Long undercapitalized, the New York Titans attempts to stay solvent finally fell short. With no other options, Harry Wismer was forced to sell his team. The new management had plans to change the team nickname, but poll results showed that fans preferred the Titans name. As a result, they decided to keep the nickname, but changed the team colors. In August, the Titans would move to the newly opened Shea stadium.

The new Titans uniform.

The AFL-NFL player bidding war escalates. The AFL manages to sign five of the top ten players including Gale Sayers and Joe Namath. At this time, Namath's contract makes him the highest paid player. The AFL's success will be noted as one of the turning points that lead to the two leagues merging.

On April 3, the Portland Trailblazers and BC Lions would become the first teams to play in a domed stadium. The Trailblazers would win the Can-Am Cup 24-20. The baseball fans argue that it doesn't count since it was an exhibition game. They claim that the Houston Ravens opening day game against the New York Metropolitans on April 9th was the first. [4]

1965 Gale Sayers rookie card.

In a mark departure from previous years, the some AFL teams began a policy of recruiting signed NFL players. Over the course of a few months, eleven key players jump to the AFL. Owners in both leagues see this escalation as trouble for their leagues. This leads some NFL owners secretly approach a select group of AFL owners about a merger.

By the first day of summer for 1966, the AFL and NFL reach an accord. At a press conference in New York City, they officially announce the two leagues will merge July 1, 1970. The merged league would be known as Major League Football (MLF). The MLF is to consist of two conferences with each conference with each retaining their "league name". The history and records of both leagues will be merged. All existing teams would be retained. No team would be allowed to move outside of its metropolitan area. This would be codified as 15-year ban. This ban was informally known as the "Finley Rule". This rule could only be overridden if the move was approved by 4/5 of all owners. [5] The game rules of the two leagues would be integrated. The core rules would be based on the NFL rules with adoption of some AFL rules such as two-point conversion, official time on the scoreboard clock and players' names on jerseys. Two additional items of note are all teams must play in a stadium with a minimum seating capacity of 50,000 by 1971 and MLF will expand to 26 teams in 1967 and 28 teams in 1970. Until the formal merger occurs, both leagues agree to hold a "common draft" of college players and maintain separate schedules. In addition, an annual championship game will be played between the two leagues. This new game, called the World Bowl, will begin in 1967.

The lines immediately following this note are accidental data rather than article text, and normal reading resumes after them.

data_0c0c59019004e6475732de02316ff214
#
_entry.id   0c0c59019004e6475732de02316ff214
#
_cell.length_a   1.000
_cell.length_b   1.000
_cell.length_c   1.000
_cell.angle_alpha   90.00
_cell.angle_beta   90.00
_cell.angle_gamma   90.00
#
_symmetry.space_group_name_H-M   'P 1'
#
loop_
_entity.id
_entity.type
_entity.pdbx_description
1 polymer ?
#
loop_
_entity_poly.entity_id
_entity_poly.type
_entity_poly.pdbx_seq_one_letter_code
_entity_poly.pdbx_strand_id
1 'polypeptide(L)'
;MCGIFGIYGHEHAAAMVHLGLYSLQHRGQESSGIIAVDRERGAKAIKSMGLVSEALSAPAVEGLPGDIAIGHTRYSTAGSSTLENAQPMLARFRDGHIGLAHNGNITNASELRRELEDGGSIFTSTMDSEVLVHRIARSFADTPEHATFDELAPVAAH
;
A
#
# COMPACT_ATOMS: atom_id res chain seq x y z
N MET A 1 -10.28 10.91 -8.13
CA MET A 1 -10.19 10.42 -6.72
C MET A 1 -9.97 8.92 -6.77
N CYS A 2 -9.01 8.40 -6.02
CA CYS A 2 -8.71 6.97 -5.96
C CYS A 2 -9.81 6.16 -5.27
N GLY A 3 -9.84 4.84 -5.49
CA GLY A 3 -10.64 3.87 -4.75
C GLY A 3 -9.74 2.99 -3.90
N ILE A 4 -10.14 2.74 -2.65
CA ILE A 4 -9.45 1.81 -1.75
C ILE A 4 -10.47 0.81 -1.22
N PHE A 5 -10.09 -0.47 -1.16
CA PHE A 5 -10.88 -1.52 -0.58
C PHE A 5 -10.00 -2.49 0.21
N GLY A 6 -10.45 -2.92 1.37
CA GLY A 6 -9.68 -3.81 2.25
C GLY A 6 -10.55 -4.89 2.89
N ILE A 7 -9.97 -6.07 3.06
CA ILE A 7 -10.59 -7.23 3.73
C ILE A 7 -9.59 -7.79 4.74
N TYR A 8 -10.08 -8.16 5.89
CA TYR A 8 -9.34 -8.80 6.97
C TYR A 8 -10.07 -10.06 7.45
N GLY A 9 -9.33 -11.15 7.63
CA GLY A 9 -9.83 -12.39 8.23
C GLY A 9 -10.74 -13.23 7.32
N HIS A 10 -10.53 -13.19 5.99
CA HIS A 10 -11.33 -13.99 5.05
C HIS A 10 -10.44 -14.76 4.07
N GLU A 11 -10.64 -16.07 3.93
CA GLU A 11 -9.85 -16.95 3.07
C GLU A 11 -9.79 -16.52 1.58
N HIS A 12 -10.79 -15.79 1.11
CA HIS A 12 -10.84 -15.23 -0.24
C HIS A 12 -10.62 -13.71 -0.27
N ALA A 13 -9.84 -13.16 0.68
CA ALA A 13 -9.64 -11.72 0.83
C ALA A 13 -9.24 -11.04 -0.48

As some elements of the merger agreement required an exemption from the antitrust law, the two leagues sought Congressional approval. Shortly after receiving approval, the AFL announces that will add two franchises, the Atlanta Thrashers and Kansas City Scouts. While never officially confirmed, the Kansas City franchise was granted to placate U.S. Senator Stuart Symington (D-Missouri) to ensure passage of the antitrust exemption.